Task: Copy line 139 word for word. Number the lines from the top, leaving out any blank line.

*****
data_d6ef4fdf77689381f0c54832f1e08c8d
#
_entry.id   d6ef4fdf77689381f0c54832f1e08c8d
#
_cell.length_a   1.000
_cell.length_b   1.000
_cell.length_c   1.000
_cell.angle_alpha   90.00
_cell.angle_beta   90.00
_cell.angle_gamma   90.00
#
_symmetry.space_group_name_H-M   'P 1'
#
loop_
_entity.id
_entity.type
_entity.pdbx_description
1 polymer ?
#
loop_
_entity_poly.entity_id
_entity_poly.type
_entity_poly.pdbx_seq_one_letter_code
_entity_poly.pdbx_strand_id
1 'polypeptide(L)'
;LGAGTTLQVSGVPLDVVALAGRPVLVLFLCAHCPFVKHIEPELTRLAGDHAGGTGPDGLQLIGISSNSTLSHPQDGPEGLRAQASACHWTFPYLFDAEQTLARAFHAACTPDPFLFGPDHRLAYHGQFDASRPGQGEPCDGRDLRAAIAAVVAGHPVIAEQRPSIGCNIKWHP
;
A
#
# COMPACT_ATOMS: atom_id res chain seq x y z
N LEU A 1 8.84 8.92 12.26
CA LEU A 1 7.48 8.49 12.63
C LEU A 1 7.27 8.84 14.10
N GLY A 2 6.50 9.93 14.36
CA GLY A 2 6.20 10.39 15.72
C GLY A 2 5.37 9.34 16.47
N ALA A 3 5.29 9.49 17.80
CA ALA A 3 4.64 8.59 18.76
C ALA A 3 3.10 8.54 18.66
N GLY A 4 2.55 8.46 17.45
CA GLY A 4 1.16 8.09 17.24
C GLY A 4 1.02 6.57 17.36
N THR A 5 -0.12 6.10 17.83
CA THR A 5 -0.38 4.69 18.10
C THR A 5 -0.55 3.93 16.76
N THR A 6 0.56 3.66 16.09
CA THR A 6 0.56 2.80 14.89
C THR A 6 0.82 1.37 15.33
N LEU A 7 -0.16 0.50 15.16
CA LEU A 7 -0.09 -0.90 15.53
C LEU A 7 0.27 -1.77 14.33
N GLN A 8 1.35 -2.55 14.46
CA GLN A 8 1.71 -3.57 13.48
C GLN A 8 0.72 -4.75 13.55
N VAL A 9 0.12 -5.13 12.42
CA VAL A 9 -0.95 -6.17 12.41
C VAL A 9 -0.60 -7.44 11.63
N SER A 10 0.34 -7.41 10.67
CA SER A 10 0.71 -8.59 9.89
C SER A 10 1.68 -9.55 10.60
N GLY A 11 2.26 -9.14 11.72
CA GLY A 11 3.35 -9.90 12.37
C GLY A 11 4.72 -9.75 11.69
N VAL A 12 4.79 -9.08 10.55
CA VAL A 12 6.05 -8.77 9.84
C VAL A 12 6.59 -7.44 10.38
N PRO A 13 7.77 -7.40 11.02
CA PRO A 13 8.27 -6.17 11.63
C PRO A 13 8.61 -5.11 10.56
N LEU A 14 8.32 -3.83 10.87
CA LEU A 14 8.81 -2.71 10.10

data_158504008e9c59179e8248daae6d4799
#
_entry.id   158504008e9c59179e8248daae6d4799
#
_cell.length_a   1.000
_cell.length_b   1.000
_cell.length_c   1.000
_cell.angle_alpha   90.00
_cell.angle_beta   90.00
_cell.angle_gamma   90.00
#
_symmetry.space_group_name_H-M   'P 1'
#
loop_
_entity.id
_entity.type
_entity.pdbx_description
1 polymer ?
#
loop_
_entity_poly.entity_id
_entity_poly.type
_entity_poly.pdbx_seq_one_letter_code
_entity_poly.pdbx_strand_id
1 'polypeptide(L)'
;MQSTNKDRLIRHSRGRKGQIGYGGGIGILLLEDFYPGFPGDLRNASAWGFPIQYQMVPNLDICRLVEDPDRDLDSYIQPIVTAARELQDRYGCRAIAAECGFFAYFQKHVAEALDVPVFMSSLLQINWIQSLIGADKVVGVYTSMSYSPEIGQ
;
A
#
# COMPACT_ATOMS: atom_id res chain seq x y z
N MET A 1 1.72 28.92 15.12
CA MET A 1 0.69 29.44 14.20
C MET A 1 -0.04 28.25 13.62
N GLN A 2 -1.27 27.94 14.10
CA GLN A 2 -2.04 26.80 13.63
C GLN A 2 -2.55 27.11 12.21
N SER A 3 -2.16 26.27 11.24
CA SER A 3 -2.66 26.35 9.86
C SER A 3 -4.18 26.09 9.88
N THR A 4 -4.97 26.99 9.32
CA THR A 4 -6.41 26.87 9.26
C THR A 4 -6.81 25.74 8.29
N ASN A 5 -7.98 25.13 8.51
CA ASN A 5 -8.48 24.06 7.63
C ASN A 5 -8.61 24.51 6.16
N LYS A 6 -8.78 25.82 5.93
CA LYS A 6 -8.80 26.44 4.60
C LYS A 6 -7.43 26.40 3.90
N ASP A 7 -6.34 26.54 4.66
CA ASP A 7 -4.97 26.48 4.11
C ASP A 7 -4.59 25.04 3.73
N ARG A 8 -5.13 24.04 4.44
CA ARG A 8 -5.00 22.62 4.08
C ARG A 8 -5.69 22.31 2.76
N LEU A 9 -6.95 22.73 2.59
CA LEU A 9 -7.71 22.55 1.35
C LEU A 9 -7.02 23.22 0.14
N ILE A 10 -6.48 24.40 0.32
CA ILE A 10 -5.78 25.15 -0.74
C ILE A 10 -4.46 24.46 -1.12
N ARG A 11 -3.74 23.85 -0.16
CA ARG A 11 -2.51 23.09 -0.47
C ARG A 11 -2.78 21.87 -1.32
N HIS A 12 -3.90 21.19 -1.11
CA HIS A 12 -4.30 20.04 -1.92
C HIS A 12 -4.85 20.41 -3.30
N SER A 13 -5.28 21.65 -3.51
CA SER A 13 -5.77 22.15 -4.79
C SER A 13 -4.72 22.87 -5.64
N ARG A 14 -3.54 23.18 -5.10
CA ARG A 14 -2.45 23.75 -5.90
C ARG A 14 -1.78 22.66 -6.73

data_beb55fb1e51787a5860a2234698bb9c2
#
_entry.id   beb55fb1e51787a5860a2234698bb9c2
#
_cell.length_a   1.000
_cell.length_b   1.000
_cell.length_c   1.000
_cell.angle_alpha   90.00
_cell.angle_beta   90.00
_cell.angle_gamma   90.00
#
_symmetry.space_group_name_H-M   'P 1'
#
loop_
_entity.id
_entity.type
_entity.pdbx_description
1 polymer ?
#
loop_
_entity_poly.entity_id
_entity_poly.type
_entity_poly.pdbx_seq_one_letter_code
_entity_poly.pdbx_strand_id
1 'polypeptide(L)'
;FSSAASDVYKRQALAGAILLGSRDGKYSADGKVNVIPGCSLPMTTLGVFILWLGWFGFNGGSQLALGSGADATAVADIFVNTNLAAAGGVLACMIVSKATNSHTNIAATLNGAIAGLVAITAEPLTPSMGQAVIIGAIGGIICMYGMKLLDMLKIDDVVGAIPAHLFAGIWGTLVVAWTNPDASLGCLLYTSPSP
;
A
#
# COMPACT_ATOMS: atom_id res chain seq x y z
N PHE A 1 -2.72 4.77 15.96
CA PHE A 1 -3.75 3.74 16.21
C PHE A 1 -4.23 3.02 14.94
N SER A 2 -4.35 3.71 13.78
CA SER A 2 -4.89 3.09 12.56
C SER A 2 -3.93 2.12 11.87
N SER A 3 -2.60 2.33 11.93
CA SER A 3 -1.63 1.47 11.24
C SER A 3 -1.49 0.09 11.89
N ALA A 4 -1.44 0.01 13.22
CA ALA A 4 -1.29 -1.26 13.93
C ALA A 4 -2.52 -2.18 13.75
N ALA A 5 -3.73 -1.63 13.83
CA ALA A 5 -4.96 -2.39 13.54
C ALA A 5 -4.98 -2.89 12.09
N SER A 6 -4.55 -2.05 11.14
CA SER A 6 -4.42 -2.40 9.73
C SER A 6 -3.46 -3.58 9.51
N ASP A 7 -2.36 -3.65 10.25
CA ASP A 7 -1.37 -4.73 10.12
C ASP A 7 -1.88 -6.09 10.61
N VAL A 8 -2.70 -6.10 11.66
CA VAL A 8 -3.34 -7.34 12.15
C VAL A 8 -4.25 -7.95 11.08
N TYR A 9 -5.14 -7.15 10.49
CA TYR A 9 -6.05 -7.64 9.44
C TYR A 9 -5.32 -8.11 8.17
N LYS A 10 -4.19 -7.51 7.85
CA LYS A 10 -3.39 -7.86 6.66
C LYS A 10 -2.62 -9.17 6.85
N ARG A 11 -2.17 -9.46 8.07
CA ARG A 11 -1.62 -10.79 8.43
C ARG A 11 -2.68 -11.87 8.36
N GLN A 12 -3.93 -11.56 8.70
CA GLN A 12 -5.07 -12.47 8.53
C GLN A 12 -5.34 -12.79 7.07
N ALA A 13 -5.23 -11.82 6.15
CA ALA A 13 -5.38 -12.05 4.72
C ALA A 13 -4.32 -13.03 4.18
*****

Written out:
CA SER A 13 -5.77 22.15 -4.79